You don't hear the term "alimony" used very often these days. While it has long been associated with divorce, and most often referenced disparagingly by ex-husbands because they were the ones who usually did the paying, the divorce environment has changed so much that the term just doesn't seem to work anymore. Enter the concept of spousal support.
These days, there is more of a tendency by the courts in Ohio to make spousal support determinations with an eye toward achieving equitable balance. As a result, a wife may be just as likely to be ordered to pay her ex-husband support as the other way around. And since there is no clear criteria for setting amounts or how long they will be paid, there is a greater need than ever for both parties to have the benefit of legal counsel to make sure their needs are articulated and rights upheld.
The reason for this move toward balance is that statistics call for it. As a recent article in Forbes noted, the days of women being at economic disadvantage to men are considered by many to be over. The U.S. Labor Department says three-quarters of women are in the workforce and the number of women who are the major breadwinners of the family is about 40 percent.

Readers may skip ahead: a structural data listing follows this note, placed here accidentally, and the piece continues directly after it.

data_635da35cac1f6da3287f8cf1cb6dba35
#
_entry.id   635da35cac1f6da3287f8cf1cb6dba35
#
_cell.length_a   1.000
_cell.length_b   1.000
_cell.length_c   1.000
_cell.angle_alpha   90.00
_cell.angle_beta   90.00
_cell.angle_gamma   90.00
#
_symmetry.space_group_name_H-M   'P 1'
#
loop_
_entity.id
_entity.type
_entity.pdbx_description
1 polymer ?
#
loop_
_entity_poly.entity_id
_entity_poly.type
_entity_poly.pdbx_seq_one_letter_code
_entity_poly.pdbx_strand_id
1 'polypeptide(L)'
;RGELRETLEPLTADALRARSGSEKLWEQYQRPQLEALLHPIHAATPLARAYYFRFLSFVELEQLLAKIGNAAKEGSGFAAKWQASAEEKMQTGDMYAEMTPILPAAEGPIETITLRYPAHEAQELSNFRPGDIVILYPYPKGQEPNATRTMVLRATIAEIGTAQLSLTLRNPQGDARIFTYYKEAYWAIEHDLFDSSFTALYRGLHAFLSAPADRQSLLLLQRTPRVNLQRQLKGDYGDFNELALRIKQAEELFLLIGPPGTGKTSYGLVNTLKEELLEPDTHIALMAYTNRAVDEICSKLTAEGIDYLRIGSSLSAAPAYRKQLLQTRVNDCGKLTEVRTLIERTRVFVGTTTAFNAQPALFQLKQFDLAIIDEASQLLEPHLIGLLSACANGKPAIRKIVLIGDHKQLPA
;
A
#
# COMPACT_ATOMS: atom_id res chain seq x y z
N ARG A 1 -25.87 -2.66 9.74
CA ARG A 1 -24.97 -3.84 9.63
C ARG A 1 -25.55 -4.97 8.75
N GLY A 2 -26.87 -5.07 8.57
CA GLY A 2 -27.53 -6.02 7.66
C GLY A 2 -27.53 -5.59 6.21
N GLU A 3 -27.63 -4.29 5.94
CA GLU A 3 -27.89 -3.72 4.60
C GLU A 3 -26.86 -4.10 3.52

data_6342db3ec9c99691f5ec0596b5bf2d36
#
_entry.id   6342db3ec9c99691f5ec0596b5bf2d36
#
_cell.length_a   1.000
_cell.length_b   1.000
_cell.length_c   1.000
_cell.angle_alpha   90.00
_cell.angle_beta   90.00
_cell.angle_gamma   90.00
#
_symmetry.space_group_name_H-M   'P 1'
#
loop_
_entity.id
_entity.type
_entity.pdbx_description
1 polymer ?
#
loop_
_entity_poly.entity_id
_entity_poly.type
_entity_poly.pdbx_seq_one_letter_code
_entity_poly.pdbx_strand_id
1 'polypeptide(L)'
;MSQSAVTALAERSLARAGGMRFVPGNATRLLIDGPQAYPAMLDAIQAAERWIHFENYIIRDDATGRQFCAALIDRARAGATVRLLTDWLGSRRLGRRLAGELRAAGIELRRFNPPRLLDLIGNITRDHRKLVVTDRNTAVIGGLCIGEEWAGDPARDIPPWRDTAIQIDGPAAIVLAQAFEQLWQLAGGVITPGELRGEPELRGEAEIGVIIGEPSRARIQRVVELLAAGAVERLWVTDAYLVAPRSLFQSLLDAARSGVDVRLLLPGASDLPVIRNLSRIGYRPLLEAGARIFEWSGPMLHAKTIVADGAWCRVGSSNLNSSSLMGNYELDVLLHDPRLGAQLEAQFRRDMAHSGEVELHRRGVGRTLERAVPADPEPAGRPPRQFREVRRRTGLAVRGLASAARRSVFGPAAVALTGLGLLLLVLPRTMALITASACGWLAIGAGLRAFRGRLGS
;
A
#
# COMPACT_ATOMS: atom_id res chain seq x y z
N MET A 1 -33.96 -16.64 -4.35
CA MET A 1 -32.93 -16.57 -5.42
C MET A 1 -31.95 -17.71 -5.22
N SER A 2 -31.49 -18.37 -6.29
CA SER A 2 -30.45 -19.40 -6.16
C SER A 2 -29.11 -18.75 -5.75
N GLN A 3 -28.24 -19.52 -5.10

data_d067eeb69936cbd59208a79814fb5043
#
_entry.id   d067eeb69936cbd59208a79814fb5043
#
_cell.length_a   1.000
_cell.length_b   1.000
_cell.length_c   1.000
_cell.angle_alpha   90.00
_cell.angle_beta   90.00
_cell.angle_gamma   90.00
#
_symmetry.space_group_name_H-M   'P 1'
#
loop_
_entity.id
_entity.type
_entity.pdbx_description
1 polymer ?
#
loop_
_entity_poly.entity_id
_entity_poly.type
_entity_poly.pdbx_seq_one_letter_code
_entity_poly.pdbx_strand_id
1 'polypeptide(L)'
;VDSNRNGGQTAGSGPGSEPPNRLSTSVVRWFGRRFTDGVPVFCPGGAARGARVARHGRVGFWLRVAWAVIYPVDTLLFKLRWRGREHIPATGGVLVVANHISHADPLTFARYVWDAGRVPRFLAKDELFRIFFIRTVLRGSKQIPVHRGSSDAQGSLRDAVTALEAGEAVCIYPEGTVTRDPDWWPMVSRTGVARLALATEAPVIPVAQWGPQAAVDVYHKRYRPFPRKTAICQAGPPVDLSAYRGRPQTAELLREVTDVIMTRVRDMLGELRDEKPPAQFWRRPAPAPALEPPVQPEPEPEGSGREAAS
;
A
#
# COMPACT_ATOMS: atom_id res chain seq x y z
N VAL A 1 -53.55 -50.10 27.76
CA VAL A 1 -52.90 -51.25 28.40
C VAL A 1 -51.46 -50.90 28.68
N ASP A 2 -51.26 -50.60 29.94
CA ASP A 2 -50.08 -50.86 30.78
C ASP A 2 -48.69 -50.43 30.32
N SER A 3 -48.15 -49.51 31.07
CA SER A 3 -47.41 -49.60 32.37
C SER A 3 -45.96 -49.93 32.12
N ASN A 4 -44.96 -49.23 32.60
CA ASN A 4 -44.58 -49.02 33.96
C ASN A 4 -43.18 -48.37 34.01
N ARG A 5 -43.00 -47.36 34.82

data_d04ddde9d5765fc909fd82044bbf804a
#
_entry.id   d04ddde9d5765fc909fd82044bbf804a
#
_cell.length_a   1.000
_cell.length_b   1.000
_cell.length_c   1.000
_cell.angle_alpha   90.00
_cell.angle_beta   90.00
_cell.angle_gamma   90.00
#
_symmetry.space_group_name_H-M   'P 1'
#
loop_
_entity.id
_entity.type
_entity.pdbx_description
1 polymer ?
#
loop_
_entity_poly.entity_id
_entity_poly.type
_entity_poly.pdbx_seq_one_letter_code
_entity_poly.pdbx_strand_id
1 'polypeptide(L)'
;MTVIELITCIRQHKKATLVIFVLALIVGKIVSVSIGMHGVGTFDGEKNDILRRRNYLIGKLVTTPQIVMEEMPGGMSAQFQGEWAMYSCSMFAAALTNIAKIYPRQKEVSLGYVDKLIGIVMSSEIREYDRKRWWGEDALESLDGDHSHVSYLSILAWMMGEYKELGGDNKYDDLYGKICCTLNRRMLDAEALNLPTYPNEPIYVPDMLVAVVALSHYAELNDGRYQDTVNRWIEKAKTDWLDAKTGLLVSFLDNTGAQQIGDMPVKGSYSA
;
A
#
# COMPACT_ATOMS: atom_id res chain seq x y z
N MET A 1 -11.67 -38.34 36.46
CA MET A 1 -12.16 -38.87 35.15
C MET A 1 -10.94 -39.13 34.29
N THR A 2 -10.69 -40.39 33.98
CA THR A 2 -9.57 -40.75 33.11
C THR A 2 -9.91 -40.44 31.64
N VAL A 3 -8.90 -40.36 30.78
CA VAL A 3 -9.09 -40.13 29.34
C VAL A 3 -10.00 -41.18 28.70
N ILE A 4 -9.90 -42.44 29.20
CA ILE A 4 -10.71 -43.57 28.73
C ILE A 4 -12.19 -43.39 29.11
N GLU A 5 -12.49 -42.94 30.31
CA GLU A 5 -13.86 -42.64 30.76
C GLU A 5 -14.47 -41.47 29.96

In light of that data, it should be no surprise that among the factors that Ohio courts are directed to employ when assessing spousal support issues are the following:
- All income of both parties from all possible sources
- The potential earning power of each party
- Whether or not care of a child might prevent one party from working
- The time that might be needed and the cost that might be incurred if one spouse needs some education or training to find work
- The tax consequences each party might face as a result of an award
These are just a few of the elements that can come into play when spousal support is being considered. Providing an understanding of them all is something that an experienced attorney can supply.
Source: Forbes, "Stay-at-Home Mom Facing Divorce? Don't Expect Alimony," Emma Johnson," Oct. 27, 2014